Heart Dance is the latest in the HeartMates series that for me has become an addiction. In Robin D. Owens’ SF/F series, she has created a wonderful alien world of soul mates and a complex society for them to inhabit. Everything in her world has feelings, whether they are housepets or indeed, the house itself. Her latest entry is impressive.
Dufleur Thyme’s father was a scientist whose flair (magic) was time experimentation. She has the same trait as her father, which was outlawed after their house exploded, killing her father. Society blamed him; after all, a person’s residence is most sacred, and his disregard for his flair, which caused such destruction, is unacceptable. Dufleur and her mother now live with their cousins. She embroiders for money, but in her spare time secretly experiments with time, trying to determine what went wrong. She is bereft – her mother is now cold and bitter – and they barely have any money to survive. She wants to clear her father’s name and be allowed to practice her flair openly, without fear of arrest or exile. After she discovers her father may have been murdered, she decides to investigate in order to learn the culprit’s identity – and why he committed the murder.
Saille T’ Willow is Dufleur’s heartmate and a matchmaker. Saille was banished to another estate when he was younger by his MotherDam (his grandmother), a very powerful matchmaker for her time. His MotherDam is now in a coma from a debilitating disease and he returns to take his rightful place as the Willow heir and to help others find their heartmates. Salle’s grandmother never revealed his heartmate; she is heartless and wanted him to suffer for really no reason at all. She is one of the most heinous villains I’ve read in ages, and since she’s in a coma throughout the story, that’s saying something. Her past actions continue to cause Saille considerable pain as he discovers the lengths she went to in destorying other people’s lives and he prays that she doesn’t awaken from her coma to cause even more heartache and despair. The one joy Saille has is that he now knows who his heartmate is and will try everything to convince Dufleur to accept him.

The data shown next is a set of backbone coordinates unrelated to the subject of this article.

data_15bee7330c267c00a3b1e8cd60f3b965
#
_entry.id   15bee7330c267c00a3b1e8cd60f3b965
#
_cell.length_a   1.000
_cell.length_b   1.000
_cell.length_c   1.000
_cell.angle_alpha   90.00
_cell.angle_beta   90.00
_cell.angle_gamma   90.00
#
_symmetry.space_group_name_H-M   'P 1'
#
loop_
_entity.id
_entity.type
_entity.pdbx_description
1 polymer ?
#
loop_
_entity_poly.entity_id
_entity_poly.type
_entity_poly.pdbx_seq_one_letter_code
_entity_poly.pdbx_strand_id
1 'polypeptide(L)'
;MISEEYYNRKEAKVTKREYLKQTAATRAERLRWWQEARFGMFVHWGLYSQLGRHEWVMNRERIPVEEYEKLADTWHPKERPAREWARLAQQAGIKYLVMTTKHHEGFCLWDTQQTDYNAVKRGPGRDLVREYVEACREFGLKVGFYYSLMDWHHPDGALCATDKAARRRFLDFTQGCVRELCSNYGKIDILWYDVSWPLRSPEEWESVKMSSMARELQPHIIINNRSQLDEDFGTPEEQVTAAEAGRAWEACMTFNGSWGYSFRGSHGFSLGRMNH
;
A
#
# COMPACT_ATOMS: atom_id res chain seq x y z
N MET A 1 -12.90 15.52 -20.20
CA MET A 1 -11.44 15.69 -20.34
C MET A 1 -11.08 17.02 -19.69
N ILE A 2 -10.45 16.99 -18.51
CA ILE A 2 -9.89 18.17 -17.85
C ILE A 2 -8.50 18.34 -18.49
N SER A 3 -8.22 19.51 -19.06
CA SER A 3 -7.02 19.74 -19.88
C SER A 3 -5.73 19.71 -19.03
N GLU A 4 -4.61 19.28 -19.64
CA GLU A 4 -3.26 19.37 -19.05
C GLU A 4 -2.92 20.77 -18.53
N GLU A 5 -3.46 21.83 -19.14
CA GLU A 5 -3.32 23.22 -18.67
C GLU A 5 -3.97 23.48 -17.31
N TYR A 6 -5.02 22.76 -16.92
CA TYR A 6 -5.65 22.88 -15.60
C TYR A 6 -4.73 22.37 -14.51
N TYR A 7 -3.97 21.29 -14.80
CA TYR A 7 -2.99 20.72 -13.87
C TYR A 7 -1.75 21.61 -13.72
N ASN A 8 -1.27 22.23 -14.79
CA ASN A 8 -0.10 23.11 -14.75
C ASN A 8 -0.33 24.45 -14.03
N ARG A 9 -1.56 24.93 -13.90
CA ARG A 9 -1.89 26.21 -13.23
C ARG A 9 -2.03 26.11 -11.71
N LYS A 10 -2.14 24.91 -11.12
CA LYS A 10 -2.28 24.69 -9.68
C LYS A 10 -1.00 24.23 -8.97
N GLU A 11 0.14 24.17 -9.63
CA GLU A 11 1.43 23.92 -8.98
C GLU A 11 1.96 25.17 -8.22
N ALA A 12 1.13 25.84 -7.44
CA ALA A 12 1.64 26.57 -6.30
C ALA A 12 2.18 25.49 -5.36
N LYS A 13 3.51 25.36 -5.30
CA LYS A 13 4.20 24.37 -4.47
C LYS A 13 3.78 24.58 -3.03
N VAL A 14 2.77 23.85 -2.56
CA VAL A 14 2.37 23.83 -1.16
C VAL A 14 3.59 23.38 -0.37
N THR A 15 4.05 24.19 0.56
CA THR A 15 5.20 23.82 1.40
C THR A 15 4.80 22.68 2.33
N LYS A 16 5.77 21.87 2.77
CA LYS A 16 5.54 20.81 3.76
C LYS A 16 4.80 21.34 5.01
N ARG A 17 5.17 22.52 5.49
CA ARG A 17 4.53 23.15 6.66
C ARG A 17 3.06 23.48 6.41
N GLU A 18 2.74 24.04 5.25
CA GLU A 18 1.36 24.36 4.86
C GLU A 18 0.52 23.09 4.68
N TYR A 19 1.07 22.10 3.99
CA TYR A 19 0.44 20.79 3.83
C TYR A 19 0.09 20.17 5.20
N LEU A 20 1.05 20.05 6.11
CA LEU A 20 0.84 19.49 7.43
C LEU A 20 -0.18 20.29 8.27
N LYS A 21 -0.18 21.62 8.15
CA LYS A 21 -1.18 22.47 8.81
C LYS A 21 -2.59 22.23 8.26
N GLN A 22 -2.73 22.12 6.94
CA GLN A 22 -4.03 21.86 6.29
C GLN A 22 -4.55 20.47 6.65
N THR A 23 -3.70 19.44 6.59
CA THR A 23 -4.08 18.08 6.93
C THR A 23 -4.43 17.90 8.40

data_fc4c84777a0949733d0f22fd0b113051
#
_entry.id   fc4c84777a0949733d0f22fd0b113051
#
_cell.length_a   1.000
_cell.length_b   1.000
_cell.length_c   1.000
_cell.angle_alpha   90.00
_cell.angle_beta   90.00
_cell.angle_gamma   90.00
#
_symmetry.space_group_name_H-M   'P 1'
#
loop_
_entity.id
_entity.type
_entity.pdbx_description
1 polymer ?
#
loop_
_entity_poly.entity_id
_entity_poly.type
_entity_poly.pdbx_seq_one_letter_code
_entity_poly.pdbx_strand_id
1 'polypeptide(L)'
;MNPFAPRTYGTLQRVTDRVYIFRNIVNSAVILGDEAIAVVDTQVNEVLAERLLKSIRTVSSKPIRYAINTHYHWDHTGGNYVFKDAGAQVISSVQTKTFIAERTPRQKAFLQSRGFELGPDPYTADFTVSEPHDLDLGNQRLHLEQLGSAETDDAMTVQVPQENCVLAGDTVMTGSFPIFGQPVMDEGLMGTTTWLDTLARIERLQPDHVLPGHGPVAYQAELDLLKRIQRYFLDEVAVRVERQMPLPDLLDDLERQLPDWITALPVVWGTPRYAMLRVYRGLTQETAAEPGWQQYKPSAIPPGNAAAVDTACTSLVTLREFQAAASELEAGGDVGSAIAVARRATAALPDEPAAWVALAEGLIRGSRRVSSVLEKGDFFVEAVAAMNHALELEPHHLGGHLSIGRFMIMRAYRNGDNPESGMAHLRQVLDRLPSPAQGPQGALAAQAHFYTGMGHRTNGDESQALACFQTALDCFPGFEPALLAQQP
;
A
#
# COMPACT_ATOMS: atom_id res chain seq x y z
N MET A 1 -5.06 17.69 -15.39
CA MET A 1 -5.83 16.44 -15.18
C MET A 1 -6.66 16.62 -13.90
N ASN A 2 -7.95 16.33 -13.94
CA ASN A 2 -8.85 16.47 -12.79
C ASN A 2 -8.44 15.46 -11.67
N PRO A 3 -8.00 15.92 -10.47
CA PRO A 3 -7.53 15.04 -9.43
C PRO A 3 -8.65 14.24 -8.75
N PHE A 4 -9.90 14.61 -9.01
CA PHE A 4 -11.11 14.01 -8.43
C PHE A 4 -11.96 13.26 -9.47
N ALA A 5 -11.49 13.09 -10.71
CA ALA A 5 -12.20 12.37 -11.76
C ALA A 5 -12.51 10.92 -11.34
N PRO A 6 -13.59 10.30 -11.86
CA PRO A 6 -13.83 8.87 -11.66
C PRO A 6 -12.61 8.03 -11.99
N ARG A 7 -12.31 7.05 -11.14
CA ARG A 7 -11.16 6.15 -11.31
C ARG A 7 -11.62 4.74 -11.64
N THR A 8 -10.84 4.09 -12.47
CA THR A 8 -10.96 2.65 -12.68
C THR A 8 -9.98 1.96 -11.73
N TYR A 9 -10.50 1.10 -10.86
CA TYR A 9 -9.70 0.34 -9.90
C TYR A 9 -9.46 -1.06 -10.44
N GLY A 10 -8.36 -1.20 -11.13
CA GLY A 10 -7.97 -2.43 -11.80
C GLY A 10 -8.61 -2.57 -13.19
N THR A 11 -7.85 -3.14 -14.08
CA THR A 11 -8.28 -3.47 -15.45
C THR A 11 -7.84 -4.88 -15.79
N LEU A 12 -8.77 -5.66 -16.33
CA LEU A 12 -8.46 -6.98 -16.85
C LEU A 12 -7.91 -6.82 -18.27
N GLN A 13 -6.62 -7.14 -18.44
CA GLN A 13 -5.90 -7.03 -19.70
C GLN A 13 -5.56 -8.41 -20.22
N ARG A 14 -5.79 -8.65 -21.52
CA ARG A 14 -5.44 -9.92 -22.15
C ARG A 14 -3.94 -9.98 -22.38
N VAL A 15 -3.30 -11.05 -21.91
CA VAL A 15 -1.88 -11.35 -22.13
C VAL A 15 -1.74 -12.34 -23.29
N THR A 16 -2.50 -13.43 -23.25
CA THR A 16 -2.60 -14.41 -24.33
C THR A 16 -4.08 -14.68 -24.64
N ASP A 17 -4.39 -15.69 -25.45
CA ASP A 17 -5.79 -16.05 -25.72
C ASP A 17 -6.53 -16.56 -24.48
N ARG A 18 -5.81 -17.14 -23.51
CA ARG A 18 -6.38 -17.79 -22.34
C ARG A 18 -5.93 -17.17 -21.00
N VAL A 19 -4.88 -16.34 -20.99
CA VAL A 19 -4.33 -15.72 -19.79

This story is rich both in in character detail and description of this alien world, with particular focus on the importance of a heartmate in marriage and relationships. Past world-building and the previous introduction of characters makes this one impossible to read on its own. And this word of warning pertains to the entire series: There is a constant presence of household pets called Fams. These are usually cats that can talk telepathically with their owners. If you are not a cat fan – or familiars – you may find yourself bored with their interactions. I find the Fam animals adorable and appreciate their rightful place in the story. They simply bring comic relief during times that would otherwise have depressed me.
The path to true love is never easy, and Dufleur and Saille are perfect proof of this. Even though Dufleur knows she has a heartmate, she feels she can not have him because of her dedication to her work, and the situation involving her father’s death. Saille was so damaged by his MotherDam and her selfishness that he isn’t sure he will ever find happiness and fix the wrongs that have been done to him, his own mother, and those innocent victims – which even include Dufleur.
I wholeheartedly recommend this wonderful journey into a fantasy world of magic, love, and yes, even those telepathic animals that will have you laughing.